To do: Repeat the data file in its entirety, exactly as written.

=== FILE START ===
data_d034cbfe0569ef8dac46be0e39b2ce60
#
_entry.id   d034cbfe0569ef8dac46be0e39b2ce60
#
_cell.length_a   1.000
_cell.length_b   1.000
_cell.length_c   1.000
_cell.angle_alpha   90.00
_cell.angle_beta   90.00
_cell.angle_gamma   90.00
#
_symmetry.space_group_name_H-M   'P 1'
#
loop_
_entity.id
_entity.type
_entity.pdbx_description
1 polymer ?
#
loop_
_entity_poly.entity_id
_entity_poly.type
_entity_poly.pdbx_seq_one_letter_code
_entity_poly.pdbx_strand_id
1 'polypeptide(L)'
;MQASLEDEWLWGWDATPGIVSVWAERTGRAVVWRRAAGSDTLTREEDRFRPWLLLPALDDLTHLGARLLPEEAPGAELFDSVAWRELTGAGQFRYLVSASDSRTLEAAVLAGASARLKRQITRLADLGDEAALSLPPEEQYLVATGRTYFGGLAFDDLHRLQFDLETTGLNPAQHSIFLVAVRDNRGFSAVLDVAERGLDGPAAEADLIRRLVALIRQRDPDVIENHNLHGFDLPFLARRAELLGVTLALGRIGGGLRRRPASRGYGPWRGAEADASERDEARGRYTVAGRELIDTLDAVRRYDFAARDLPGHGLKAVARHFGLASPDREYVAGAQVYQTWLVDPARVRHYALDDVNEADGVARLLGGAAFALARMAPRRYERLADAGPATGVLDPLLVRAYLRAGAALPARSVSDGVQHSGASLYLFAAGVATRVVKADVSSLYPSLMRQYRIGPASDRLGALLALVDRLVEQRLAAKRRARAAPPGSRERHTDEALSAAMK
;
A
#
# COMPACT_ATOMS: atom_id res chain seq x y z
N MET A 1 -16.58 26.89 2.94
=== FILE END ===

data_d034cbfe0569ef8dac46be0e39b2ce60
#
_entry.id   d034cbfe0569ef8dac46be0e39b2ce60
#
_cell.length_a   1.000
_cell.length_b   1.000
_cell.length_c   1.000
_cell.angle_alpha   90.00
_cell.angle_beta   90.00
_cell.angle_gamma   90.00
#
_symmetry.space_group_name_H-M   'P 1'
#
loop_
_entity.id
_entity.type
_entity.pdbx_description
1 polymer ?
#
loop_
_entity_poly.entity_id
_entity_poly.type
_entity_poly.pdbx_seq_one_letter_code
_entity_poly.pdbx_strand_id
1 'polypeptide(L)'
;MQASLEDEWLWGWDATPGIVSVWAERTGRAVVWRRAAGSDTLTREEDRFRPWLLLPALDDLTHLGARLLPEEAPGAELFDSVAWRELTGAGQFRYLVSASDSRTLEAAVLAGASARLKRQITRLADLGDEAALSLPPEEQYLVATGRTYFGGLAFDDLHRLQFDLETTGLNPAQHSIFLVAVRDNRGFSAVLDVAERGLDGPAAEADLIRRLVALIRQRDPDVIENHNLHGFDLPFLARRAELLGVTLALGRIGGGLRRRPASRGYGPWRGAEADASERDEARGRYTVAGRELIDTLDAVRRYDFAARDLPGHGLKAVARHFGLASPDREYVAGAQVYQTWLVDPARVRHYALDDVNEADGVARLLGGAAFALARMAPRRYERLADAGPATGVLDPLLVRAYLRAGAALPARSVSDGVQHSGASLYLFAAGVATRVVKADVSSLYPSLMRQYRIGPASDRLGALLALVDRLVEQRLAAKRRARAAPPGSRERHTDEALSAAMK
;
A
#
# COMPACT_ATOMS: atom_id res chain seq x y z
N MET A 1 -16.58 26.89 2.94